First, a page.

concentration c(x) and potential U(x) or field E(x) = –dU/dxby the Poisson equation.
\[\mu=\text{e}D/\text{k}T\\-\frac{\text{d}^2U}{\text{d}x^2}=\frac{\text{d}{\color{purple}E}}{\text{d}x}=\frac{\text{e}\cdot c(x)}{\varepsilon\varepsilon_0}\]

Immediate results of the equations from above are:

In equilibrium we find a preserved quantity, i.e. a quantity independent of x - the electrochemical potential Vec: \[V_\text{ec}=\text{const.}=\text{e}\cdot U(x)+\text{k}T\cdot\text{ln}c(x)\]
If you rewrite the equaiton for c(x), it simply asserts that the particles are distributed on the energy scale according to the Boltzmann distrubution: \[c(x)=\text{exp}\left(\frac{(Vx)-V_\text{ec}}{\text{k}T}\right)\]
Electrical field gradients and concentration gradients at "contacts" are coupled and non-zero on a length scale given by the Debye length dDebye \[d_\text{Debye}=\left(\frac{\varepsilon\cdot\varepsilon_0\cdot\text{k}T}{\text{e}^2\cdot c_0}\right)^{1/2}\]
The Debye length is an extremely important material parameter in "ionics" (akin to the space charge region width in semiconductors); it depends on temperature T and in particular on the (bulk) concentration c0 of the (ionic) carriers.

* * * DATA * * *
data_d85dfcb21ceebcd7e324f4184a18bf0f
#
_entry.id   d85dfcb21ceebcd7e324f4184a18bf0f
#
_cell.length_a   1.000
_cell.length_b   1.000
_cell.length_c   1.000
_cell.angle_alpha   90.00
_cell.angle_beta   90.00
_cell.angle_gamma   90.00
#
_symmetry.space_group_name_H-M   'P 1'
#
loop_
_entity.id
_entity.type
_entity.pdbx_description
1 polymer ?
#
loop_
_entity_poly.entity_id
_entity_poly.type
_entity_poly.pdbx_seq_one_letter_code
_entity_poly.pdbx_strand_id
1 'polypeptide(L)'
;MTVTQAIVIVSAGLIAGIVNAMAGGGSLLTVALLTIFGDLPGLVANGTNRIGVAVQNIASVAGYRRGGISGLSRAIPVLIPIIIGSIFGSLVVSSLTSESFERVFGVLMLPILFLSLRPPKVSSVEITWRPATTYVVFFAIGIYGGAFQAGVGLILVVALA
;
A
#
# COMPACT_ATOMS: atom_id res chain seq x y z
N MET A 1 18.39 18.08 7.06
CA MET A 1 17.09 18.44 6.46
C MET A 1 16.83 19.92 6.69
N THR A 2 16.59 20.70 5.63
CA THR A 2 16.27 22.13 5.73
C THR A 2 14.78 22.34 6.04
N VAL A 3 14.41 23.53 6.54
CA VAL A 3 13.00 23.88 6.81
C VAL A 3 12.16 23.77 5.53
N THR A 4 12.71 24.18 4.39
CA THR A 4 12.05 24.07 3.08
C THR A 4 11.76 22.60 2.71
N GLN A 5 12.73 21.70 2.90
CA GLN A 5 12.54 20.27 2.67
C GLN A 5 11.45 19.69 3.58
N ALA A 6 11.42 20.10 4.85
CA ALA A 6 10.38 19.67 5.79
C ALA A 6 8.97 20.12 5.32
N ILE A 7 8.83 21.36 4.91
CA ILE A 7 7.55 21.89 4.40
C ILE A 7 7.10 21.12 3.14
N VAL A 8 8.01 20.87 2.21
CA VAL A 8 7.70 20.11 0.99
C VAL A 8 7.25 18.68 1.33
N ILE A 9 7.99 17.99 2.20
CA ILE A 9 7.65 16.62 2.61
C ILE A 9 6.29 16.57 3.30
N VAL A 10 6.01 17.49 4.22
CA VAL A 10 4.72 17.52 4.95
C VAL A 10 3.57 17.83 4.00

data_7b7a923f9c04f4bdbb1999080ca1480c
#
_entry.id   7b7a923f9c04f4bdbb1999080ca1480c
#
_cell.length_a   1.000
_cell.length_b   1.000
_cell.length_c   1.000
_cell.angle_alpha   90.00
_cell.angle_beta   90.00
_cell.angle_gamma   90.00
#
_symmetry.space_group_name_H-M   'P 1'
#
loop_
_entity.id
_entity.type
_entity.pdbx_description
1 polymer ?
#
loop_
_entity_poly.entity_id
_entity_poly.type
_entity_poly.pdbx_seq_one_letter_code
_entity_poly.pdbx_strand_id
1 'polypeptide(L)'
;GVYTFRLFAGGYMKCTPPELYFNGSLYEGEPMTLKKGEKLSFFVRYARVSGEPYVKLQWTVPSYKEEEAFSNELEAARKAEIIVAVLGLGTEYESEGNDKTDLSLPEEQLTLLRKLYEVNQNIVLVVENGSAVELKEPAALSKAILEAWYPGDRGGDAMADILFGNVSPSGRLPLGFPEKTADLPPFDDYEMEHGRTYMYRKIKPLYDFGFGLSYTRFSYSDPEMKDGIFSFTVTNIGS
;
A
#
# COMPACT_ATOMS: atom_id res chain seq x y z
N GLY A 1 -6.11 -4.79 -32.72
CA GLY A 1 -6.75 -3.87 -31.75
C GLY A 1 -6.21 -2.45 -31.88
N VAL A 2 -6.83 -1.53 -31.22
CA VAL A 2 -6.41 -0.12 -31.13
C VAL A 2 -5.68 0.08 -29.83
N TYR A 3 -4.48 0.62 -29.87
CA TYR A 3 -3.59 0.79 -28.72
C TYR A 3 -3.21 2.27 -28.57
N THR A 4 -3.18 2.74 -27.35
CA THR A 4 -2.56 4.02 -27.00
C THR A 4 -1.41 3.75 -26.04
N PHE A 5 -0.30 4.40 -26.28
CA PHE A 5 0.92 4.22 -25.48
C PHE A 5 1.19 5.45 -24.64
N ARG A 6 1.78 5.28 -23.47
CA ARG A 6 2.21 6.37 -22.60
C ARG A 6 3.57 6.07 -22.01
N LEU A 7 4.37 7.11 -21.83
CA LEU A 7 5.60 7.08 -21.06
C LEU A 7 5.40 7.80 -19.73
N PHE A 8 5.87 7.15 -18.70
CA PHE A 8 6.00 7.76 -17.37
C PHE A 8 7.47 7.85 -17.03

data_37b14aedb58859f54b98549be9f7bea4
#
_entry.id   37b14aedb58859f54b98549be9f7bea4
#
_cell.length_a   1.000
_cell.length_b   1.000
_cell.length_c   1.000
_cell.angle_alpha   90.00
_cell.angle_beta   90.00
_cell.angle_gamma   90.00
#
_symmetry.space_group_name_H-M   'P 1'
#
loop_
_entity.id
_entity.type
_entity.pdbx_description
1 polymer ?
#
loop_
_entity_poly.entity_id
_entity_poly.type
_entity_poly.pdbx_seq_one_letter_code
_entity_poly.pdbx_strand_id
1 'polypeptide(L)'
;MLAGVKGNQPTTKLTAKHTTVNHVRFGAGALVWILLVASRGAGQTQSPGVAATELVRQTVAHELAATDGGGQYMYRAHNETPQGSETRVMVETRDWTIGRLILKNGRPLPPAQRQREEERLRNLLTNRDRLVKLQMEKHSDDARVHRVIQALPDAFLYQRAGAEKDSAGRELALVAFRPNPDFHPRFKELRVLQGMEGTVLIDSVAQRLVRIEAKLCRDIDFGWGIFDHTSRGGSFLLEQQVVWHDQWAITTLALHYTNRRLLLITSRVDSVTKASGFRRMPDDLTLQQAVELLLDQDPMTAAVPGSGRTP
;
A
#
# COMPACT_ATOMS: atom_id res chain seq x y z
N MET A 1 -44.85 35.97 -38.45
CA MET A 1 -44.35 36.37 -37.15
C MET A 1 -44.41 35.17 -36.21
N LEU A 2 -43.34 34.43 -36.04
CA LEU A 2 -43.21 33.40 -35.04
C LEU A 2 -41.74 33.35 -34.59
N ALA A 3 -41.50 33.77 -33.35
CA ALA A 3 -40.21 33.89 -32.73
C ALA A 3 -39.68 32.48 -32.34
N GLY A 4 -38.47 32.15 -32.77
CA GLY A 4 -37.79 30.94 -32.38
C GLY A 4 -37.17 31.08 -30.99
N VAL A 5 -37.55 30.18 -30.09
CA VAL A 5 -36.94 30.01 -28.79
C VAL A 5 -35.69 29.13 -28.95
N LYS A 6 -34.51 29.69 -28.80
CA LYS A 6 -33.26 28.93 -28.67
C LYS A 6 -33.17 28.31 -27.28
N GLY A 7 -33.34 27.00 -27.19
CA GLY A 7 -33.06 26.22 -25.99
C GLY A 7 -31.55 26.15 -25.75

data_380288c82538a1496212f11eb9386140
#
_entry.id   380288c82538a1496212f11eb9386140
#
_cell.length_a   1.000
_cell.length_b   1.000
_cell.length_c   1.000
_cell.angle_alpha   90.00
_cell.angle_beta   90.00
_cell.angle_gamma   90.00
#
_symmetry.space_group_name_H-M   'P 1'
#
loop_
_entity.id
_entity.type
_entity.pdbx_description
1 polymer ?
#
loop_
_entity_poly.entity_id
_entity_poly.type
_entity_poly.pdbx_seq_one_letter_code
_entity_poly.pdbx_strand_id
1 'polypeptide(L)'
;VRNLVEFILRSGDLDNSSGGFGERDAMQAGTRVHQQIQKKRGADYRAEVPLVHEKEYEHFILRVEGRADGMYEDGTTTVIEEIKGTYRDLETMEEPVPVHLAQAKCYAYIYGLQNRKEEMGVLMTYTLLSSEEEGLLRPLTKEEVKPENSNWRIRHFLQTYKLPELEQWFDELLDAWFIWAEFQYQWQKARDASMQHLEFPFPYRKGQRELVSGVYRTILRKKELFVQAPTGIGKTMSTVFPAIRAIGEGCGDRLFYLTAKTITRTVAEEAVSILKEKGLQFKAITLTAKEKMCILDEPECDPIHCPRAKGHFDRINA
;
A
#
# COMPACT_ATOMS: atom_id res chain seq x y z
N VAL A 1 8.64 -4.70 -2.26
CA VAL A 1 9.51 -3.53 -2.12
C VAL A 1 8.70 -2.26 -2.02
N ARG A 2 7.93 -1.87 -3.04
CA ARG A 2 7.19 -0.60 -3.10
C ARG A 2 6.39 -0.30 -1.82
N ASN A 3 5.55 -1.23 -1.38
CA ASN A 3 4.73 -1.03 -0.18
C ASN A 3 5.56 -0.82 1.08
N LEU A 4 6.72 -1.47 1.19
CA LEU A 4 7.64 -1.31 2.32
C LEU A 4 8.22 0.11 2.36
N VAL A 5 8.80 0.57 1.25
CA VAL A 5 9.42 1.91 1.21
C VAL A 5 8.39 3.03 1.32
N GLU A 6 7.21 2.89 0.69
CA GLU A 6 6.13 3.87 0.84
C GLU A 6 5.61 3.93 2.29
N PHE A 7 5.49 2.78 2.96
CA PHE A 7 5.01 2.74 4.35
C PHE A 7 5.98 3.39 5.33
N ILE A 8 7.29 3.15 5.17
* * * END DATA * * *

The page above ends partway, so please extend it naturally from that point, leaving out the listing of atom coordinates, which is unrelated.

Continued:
The Debye length is not an important material parameter in metals since it is so small that it doesn't matter much.

The potential difference between two materials (her ionic conductors) in close contact thus...

... extends over a length given (approximately) by : \[d_\text{Debye}(1)+d_\text{Debye}(2)\]
... is directly given by the Boltzmann distribution written for the energy: 
(with the ci =equilibrium conc. far away from the contact.
\[\frac{c_1}{c_2}=\text{exp}\left(\frac{\text{e}\cdot\Delta U}{\text{k}T}\right)\;\text{Boltzmann's Equation}\]
The famous Nernst equation, fundamental to ionics, is thus just the Boltzmann distribution in disguise!

\[\Delta U=-\frac{\text{k}T}{\text{e}}\cdot\text{ln}\frac{c_1}{c_2}\;\text{Nernst's Equation}\]

"Ionic" sensors (most famous the ZrO2 - based O2 sensor in your car exhaust system) produce a voltage according to the Nernst equation because the concentration of ions on the exposed side depends somehow on the concentration of the species to be measured.